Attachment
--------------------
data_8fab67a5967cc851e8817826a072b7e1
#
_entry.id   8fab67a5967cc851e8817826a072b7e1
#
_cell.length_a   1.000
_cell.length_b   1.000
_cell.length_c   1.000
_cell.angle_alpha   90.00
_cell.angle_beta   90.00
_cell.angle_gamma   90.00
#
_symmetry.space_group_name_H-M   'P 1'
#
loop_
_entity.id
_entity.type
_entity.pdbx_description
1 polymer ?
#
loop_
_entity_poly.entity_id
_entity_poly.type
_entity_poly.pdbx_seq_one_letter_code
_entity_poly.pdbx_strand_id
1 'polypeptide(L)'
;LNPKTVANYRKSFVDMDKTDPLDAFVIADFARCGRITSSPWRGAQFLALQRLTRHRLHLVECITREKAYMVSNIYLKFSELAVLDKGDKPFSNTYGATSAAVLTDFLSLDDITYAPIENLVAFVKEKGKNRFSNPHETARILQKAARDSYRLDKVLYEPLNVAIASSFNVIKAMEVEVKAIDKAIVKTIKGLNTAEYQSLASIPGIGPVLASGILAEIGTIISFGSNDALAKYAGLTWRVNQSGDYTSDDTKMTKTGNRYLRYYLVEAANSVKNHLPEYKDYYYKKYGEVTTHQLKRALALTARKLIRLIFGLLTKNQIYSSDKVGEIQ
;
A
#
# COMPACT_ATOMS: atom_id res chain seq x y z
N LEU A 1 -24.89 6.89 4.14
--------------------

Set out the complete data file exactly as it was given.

data_8fab67a5967cc851e8817826a072b7e1
#
_entry.id   8fab67a5967cc851e8817826a072b7e1
#
_cell.length_a   1.000
_cell.length_b   1.000
_cell.length_c   1.000
_cell.angle_alpha   90.00
_cell.angle_beta   90.00
_cell.angle_gamma   90.00
#
_symmetry.space_group_name_H-M   'P 1'
#
loop_
_entity.id
_entity.type
_entity.pdbx_description
1 polymer ?
#
loop_
_entity_poly.entity_id
_entity_poly.type
_entity_poly.pdbx_seq_one_letter_code
_entity_poly.pdbx_strand_id
1 'polypeptide(L)'
;LNPKTVANYRKSFVDMDKTDPLDAFVIADFARCGRITSSPWRGAQFLALQRLTRHRLHLVECITREKAYMVSNIYLKFSELAVLDKGDKPFSNTYGATSAAVLTDFLSLDDITYAPIENLVAFVKEKGKNRFSNPHETARILQKAARDSYRLDKVLYEPLNVAIASSFNVIKAMEVEVKAIDKAIVKTIKGLNTAEYQSLASIPGIGPVLASGILAEIGTIISFGSNDALAKYAGLTWRVNQSGDYTSDDTKMTKTGNRYLRYYLVEAANSVKNHLPEYKDYYYKKYGEVTTHQLKRALALTARKLIRLIFGLLTKNQIYSSDKVGEIQ
;
A
#
# COMPACT_ATOMS: atom_id res chain seq x y z
N LEU A 1 -24.89 6.89 4.14